Breaking the curse of dimensionality using decompositions of incomplete tensors: Tensor-based scientiļ¬c computing in big data analysis

Nico Vervliet, Otto Debals, Laurent Sorber, Lieven De Lathauwer


Tensors, or multiway arrays of numerical values, and their decompositions are common in domains like signal processing, data analysis and chemometrics. Being higher-order generalizations of vectors and matrices, tensors are often large-scale as their number of entries scales exponentially in the order. The computational and memory-related challenges created by this exponential dependence are referred to as the curse of dimensionality. In this chapter, we show that using a decomposition instead of the tensor can alleviate or even break this curse. Moreover, by sampling few entries, incomplete tensors can be used to alleviate or break the curse for the computation of these decompositions as well. We illustrate this for the canonical polyadic decomposition, and discuss similar concepts such as tensor trains and cross approximation, which are often used in scientific computing and quantum information theory. These concepts can be translated to a signal processing context, as is illustrated for multidimensional harmonic retrieval. In a materials science application, the melting temperature of an alloy is modeled using a low-rank CPD and we show that, using incomplete tensors, the curse is broken as the ninth-order tensor, which has \({\cal O}(10^{18})\) entries, is decomposed using only \(10^5\) samples.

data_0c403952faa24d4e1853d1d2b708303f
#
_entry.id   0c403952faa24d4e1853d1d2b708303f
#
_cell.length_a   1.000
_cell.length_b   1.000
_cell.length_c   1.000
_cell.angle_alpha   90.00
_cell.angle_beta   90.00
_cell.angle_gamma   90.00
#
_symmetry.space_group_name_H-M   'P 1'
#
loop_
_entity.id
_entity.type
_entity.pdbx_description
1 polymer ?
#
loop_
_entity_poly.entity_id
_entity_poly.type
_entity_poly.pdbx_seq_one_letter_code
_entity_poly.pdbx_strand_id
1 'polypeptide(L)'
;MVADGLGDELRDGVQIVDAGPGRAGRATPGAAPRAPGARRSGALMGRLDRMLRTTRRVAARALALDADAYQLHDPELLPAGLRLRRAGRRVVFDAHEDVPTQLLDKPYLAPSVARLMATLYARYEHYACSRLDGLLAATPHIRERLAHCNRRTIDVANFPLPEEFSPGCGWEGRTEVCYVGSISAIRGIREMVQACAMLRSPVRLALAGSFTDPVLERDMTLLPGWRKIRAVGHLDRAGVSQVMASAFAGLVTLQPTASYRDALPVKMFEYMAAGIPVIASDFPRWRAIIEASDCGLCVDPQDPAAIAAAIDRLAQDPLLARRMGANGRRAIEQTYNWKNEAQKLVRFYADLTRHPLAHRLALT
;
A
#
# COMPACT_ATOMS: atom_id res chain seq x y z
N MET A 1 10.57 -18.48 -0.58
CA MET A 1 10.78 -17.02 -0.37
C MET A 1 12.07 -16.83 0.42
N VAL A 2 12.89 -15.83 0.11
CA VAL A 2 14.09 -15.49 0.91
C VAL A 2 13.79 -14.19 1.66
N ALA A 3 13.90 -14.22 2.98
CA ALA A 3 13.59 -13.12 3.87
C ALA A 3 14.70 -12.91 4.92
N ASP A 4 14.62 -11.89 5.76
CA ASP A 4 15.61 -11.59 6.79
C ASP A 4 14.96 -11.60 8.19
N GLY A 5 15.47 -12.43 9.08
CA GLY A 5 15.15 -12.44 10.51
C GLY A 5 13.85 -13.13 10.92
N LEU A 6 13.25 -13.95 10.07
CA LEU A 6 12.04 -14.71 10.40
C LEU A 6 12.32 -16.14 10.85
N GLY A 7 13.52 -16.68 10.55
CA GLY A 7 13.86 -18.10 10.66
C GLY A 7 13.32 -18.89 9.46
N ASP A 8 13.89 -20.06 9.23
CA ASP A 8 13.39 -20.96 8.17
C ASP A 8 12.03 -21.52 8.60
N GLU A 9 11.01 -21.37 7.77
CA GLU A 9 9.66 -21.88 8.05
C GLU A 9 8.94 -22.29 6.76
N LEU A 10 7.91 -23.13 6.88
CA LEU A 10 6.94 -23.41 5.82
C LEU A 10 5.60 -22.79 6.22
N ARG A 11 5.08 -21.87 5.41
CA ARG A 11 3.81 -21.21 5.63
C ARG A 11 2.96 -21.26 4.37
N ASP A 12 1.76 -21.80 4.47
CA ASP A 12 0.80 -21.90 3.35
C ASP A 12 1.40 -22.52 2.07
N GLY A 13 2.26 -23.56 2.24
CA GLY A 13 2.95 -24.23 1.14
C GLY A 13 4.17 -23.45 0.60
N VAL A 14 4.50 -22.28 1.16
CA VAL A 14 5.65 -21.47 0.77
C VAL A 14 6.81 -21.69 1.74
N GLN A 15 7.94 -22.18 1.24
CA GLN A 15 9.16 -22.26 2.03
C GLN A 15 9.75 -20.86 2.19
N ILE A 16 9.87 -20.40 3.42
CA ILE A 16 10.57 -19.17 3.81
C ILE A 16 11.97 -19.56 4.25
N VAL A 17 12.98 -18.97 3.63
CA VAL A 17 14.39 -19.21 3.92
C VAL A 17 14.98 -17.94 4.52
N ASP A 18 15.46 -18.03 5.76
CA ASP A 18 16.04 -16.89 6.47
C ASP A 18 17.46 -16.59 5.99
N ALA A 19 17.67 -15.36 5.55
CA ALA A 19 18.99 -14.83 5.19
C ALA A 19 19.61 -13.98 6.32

Code description

We demonstrate how incomplete tensors can be used using two case studies: multidimensional harmonic retrieval and modeling the melting point of a complex alloy. In this package, we provide the data and code to reproduce the resultspresented in the paper. The code has been updated to work with Tensorlab 3.0 and a new visualization technique has been included for the melting temperature dataset.


N. Vervliet, O. Debals, L. Sorber, and L. De Lathauwer, "Breaking the curse of dimensionality using decompositions of incomplete tensors: Tensor-based scientific computing in big data analysis," IEEE Signal Processing Magazine, vol. 31, no. 5, pp. 71-79, Sep. 2014.

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This repository can be cited as:
S. Hendrikx, M. Boussé, N. Vervliet, M. Vandecappelle, R. Kenis, and L. De Lathauwer, Tensorlab⁺, Available online, Version of Dec 2022 downloaded from